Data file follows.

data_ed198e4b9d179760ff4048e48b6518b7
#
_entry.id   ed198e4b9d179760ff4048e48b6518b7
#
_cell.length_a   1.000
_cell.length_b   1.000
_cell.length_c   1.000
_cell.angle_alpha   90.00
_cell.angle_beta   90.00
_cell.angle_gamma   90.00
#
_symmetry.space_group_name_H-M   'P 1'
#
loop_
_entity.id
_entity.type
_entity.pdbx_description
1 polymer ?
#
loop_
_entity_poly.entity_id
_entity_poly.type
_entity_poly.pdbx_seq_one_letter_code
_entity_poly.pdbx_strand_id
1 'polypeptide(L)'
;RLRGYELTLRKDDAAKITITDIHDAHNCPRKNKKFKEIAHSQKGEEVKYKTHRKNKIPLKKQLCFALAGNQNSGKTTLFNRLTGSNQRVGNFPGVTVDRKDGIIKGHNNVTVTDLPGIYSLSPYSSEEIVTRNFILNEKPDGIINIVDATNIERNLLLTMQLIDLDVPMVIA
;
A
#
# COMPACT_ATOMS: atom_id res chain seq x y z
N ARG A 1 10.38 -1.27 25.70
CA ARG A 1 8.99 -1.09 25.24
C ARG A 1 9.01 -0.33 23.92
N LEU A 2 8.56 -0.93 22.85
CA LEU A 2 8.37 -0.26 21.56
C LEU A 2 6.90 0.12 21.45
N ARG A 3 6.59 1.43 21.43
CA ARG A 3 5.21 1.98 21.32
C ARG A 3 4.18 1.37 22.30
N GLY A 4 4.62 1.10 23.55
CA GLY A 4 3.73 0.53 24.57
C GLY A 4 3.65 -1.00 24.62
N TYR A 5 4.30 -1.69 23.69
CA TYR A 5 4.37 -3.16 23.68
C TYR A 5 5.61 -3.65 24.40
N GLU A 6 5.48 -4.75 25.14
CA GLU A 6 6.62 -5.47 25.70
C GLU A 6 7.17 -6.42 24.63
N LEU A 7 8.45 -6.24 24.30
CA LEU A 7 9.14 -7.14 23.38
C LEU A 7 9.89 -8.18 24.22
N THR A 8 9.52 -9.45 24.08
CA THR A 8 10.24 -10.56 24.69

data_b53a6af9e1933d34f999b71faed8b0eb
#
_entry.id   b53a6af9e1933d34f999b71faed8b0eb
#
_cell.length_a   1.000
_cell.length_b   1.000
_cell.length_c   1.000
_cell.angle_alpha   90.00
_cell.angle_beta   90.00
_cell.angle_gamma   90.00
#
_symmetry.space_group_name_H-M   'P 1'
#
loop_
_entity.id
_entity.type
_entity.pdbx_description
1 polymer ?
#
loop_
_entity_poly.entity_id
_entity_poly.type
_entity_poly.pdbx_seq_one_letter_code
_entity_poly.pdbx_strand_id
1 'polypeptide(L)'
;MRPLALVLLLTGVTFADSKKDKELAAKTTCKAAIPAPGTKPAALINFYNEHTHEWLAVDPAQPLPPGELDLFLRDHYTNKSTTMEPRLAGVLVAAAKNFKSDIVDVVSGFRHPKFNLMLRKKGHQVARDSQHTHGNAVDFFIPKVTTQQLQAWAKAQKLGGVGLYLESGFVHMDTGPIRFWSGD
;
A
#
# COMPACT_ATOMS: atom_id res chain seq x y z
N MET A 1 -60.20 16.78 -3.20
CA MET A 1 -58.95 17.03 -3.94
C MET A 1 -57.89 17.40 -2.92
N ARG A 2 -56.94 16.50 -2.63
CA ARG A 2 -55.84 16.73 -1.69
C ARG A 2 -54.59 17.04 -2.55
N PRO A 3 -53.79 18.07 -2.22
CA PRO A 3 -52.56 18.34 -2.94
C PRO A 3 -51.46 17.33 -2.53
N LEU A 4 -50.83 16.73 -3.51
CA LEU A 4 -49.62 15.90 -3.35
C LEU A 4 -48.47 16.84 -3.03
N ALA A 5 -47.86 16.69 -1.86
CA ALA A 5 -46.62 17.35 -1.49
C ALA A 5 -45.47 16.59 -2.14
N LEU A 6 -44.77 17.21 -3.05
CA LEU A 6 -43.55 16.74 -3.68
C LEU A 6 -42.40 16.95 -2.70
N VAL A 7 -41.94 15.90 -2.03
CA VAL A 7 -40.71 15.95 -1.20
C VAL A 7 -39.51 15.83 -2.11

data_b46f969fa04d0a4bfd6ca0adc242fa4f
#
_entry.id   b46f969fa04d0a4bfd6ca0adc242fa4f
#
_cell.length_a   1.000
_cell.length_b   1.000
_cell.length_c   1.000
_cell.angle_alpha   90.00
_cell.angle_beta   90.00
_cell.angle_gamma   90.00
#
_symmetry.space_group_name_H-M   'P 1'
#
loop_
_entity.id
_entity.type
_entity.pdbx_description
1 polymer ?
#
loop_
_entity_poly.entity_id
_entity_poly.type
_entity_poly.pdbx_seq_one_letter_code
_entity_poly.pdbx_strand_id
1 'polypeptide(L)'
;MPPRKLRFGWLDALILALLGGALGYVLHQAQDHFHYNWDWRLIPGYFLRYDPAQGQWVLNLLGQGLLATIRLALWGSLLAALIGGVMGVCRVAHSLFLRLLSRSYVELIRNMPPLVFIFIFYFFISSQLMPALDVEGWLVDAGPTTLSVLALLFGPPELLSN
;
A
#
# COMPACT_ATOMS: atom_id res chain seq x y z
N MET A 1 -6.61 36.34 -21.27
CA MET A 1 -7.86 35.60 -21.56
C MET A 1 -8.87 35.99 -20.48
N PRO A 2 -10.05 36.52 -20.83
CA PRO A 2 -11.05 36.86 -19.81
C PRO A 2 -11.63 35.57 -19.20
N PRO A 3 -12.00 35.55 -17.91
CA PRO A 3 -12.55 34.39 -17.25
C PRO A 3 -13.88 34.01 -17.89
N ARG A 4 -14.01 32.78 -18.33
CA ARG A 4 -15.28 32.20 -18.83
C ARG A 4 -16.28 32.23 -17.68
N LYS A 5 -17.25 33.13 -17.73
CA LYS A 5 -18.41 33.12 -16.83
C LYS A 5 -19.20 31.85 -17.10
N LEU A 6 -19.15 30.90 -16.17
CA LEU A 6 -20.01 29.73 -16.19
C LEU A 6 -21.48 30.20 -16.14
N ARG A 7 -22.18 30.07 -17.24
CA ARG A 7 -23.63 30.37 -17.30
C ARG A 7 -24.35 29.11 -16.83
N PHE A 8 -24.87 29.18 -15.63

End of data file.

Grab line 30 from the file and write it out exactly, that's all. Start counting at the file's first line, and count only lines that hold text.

# COMPACT_ATOMS: atom_id res chain seq x y z